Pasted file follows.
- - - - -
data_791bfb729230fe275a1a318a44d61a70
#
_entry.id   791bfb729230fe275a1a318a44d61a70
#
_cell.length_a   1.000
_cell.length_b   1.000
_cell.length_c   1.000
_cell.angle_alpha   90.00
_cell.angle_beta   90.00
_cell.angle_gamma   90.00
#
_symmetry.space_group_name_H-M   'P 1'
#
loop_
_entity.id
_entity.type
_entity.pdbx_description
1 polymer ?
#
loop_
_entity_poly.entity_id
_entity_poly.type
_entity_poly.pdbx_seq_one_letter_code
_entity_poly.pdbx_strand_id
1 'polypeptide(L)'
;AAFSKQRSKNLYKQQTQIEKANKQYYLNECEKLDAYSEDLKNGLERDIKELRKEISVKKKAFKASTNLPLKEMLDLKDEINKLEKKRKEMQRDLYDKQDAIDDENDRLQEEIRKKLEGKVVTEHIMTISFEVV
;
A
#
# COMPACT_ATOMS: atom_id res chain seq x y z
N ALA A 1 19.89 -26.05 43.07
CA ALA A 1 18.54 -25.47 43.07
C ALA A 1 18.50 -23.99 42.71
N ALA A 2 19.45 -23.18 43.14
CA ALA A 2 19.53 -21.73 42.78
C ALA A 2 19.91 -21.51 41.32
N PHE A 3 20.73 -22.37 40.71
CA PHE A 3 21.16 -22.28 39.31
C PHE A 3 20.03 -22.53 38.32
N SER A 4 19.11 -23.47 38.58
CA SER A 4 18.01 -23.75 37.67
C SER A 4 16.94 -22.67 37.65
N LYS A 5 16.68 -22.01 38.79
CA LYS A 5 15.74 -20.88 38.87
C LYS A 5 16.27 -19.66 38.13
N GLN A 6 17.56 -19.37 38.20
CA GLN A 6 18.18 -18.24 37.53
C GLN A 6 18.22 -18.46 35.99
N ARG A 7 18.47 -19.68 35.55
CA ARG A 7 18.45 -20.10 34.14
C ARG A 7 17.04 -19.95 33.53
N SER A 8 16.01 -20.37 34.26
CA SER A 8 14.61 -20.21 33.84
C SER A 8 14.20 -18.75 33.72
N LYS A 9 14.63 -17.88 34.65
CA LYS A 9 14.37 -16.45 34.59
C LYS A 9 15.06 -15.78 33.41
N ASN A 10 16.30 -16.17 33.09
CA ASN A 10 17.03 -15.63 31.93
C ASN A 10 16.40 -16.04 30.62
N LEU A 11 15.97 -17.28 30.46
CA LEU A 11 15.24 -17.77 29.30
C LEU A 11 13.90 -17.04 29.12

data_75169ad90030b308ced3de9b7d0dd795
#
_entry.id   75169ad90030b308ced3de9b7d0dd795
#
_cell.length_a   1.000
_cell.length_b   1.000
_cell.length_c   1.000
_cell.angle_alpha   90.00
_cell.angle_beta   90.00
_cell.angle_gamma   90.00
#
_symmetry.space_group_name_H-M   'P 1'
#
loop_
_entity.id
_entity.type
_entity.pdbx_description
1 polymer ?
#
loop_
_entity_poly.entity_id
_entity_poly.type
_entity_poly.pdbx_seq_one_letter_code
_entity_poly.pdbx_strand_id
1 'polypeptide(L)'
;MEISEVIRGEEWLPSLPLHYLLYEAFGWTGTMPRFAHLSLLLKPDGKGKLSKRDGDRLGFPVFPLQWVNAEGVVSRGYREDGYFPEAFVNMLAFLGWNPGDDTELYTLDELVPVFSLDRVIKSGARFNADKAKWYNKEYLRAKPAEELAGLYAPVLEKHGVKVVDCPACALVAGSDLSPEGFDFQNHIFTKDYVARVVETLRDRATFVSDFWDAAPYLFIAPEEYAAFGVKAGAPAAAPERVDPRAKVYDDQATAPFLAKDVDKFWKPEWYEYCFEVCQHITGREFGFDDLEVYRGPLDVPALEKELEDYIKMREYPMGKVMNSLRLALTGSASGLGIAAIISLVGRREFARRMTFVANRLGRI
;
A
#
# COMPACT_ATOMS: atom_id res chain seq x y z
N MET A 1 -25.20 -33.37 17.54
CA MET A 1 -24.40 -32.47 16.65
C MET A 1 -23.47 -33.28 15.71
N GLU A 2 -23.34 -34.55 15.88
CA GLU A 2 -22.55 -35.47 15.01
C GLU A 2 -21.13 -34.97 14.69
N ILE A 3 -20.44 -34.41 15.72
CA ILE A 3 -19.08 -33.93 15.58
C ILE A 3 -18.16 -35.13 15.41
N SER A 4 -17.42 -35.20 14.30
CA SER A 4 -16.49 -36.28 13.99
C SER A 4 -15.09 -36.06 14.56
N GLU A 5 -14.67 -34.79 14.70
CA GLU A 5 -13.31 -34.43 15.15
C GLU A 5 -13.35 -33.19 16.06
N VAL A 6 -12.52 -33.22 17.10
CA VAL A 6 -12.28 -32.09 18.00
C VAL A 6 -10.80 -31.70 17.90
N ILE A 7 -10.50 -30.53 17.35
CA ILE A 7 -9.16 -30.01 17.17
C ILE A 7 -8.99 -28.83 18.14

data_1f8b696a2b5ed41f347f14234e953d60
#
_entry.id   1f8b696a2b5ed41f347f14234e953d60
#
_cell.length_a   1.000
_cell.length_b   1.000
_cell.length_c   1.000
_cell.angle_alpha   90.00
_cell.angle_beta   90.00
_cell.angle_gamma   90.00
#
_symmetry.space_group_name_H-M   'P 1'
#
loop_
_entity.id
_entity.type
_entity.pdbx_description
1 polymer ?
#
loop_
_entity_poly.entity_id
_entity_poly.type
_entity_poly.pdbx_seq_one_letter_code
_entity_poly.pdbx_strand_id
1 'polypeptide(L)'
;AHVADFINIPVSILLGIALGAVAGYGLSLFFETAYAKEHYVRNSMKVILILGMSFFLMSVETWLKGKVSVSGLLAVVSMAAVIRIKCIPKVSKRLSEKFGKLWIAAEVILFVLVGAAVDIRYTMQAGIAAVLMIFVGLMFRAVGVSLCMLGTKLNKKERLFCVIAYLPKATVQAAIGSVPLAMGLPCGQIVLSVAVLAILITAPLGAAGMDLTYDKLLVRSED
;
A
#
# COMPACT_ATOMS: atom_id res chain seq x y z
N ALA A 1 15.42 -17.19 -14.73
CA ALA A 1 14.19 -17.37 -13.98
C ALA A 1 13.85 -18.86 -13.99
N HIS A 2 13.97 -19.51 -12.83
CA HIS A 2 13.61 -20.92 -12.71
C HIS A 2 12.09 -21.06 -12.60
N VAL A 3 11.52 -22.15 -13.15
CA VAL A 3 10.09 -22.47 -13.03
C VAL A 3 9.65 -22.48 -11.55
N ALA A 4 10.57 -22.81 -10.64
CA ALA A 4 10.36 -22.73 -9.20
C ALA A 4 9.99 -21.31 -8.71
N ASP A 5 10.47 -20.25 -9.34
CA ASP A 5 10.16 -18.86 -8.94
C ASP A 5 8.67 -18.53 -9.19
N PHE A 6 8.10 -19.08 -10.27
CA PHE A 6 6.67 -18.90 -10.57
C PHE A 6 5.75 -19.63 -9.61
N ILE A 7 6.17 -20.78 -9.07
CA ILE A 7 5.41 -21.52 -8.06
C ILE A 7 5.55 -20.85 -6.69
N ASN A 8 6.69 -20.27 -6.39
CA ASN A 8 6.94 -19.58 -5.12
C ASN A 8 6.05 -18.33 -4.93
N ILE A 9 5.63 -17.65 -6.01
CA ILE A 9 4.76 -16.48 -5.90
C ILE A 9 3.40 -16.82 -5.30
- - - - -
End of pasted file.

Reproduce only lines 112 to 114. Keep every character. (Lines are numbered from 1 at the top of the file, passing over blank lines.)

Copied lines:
N ILE A 7 -10.50 -30.53 17.35
CA ILE A 7 -9.16 -30.01 17.17
C ILE A 7 -8.99 -28.83 18.14